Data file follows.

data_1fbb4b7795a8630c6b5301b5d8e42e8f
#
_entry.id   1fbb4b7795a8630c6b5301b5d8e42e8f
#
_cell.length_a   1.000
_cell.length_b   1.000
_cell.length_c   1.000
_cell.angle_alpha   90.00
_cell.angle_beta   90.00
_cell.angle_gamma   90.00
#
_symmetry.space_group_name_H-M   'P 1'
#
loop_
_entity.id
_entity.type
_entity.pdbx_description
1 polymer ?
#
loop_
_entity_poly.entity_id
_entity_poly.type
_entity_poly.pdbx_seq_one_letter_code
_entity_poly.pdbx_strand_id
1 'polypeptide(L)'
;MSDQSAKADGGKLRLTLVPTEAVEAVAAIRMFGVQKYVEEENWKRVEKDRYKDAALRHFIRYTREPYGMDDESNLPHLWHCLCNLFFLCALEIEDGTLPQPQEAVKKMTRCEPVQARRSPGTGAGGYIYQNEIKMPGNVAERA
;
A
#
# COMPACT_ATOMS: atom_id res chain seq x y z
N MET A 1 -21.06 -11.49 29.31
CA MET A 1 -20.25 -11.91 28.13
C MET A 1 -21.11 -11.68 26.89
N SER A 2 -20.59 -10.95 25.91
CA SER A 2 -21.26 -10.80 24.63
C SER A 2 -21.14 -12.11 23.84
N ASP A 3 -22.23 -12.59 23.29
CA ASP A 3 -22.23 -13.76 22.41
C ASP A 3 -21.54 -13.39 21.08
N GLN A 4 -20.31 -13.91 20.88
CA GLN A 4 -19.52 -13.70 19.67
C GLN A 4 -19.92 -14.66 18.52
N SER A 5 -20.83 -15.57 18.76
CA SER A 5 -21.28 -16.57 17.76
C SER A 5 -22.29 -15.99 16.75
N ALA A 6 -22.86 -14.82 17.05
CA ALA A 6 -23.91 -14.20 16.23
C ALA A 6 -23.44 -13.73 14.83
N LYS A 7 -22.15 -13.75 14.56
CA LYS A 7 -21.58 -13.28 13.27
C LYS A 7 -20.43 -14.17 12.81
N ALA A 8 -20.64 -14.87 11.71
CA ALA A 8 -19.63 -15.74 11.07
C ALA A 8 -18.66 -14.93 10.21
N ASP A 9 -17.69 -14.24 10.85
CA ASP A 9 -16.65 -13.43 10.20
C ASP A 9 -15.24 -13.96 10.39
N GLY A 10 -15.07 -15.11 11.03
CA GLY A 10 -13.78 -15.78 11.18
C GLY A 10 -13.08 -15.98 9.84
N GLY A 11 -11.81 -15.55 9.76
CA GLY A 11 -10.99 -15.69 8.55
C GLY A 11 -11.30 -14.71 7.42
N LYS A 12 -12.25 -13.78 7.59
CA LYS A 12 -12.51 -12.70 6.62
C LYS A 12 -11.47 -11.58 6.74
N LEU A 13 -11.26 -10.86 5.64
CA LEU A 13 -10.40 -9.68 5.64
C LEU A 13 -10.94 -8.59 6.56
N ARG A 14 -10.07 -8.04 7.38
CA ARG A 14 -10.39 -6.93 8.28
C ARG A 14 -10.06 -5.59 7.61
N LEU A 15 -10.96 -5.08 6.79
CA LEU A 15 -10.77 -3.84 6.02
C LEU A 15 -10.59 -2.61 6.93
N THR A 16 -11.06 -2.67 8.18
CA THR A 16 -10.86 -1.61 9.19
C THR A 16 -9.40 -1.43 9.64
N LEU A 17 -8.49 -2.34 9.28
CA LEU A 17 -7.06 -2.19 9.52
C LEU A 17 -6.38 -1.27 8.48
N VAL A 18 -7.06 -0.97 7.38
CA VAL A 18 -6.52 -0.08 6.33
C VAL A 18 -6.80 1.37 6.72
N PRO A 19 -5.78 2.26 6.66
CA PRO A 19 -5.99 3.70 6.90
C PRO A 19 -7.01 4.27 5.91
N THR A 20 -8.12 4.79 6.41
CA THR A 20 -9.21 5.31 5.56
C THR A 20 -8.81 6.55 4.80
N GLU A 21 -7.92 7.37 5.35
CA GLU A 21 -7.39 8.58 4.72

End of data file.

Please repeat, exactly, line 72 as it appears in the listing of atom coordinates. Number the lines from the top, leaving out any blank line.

C ARG A 14 -10.06 -5.59 7.61